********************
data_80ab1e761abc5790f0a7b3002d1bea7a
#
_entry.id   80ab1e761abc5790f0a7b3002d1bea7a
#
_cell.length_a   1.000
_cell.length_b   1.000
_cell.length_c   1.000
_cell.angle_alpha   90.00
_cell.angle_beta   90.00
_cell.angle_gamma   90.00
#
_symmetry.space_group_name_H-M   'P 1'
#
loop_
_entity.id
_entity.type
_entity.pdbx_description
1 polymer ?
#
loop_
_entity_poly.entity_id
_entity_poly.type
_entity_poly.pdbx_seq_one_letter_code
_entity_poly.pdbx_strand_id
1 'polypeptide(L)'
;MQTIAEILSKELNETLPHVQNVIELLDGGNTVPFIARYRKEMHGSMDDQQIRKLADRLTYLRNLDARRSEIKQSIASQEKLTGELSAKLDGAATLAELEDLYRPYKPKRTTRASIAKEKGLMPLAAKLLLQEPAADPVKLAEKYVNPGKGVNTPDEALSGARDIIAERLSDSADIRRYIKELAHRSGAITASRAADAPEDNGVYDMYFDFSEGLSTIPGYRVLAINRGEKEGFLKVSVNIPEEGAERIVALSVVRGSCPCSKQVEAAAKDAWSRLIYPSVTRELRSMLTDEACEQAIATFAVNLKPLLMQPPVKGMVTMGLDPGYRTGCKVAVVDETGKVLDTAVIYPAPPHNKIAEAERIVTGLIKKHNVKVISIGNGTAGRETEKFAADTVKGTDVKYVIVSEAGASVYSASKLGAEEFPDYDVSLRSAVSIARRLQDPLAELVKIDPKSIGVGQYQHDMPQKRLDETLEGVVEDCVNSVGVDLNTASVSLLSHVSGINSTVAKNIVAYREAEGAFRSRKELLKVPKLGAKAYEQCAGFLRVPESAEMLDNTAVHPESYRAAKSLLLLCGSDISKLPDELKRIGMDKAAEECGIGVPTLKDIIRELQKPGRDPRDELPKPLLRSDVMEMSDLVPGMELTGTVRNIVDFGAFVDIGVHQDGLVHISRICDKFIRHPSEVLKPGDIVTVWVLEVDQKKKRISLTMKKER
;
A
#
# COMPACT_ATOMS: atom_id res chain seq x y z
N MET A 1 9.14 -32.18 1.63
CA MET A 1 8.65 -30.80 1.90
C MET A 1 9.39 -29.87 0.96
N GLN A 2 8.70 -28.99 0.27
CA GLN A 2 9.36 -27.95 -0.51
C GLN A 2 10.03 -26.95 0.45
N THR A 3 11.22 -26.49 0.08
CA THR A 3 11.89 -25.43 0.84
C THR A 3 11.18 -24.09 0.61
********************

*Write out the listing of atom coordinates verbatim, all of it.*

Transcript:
data_80ab1e761abc5790f0a7b3002d1bea7a
#
_entry.id   80ab1e761abc5790f0a7b3002d1bea7a
#
_cell.length_a   1.000
_cell.length_b   1.000
_cell.length_c   1.000
_cell.angle_alpha   90.00
_cell.angle_beta   90.00
_cell.angle_gamma   90.00
#
_symmetry.space_group_name_H-M   'P 1'
#
loop_
_entity.id
_entity.type
_entity.pdbx_description
1 polymer ?
#
loop_
_entity_poly.entity_id
_entity_poly.type
_entity_poly.pdbx_seq_one_letter_code
_entity_poly.pdbx_strand_id
1 'polypeptide(L)'
;MQTIAEILSKELNETLPHVQNVIELLDGGNTVPFIARYRKEMHGSMDDQQIRKLADRLTYLRNLDARRSEIKQSIASQEKLTGELSAKLDGAATLAELEDLYRPYKPKRTTRASIAKEKGLMPLAAKLLLQEPAADPVKLAEKYVNPGKGVNTPDEALSGARDIIAERLSDSADIRRYIKELAHRSGAITASRAADAPEDNGVYDMYFDFSEGLSTIPGYRVLAINRGEKEGFLKVSVNIPEEGAERIVALSVVRGSCPCSKQVEAAAKDAWSRLIYPSVTRELRSMLTDEACEQAIATFAVNLKPLLMQPPVKGMVTMGLDPGYRTGCKVAVVDETGKVLDTAVIYPAPPHNKIAEAERIVTGLIKKHNVKVISIGNGTAGRETEKFAADTVKGTDVKYVIVSEAGASVYSASKLGAEEFPDYDVSLRSAVSIARRLQDPLAELVKIDPKSIGVGQYQHDMPQKRLDETLEGVVEDCVNSVGVDLNTASVSLLSHVSGINSTVAKNIVAYREAEGAFRSRKELLKVPKLGAKAYEQCAGFLRVPESAEMLDNTAVHPESYRAAKSLLLLCGSDISKLPDELKRIGMDKAAEECGIGVPTLKDIIRELQKPGRDPRDELPKPLLRSDVMEMSDLVPGMELTGTVRNIVDFGAFVDIGVHQDGLVHISRICDKFIRHPSEVLKPGDIVTVWVLEVDQKKKRISLTMKKER
;
A
#
# COMPACT_ATOMS: atom_id res chain seq x y z
N MET A 1 9.14 -32.18 1.63
CA MET A 1 8.65 -30.80 1.90
C MET A 1 9.39 -29.87 0.96
N GLN A 2 8.70 -28.99 0.27
CA GLN A 2 9.36 -27.95 -0.51
C GLN A 2 10.03 -26.95 0.45
N THR A 3 11.22 -26.49 0.08
CA THR A 3 11.89 -25.43 0.84
C THR A 3 11.18 -24.09 0.61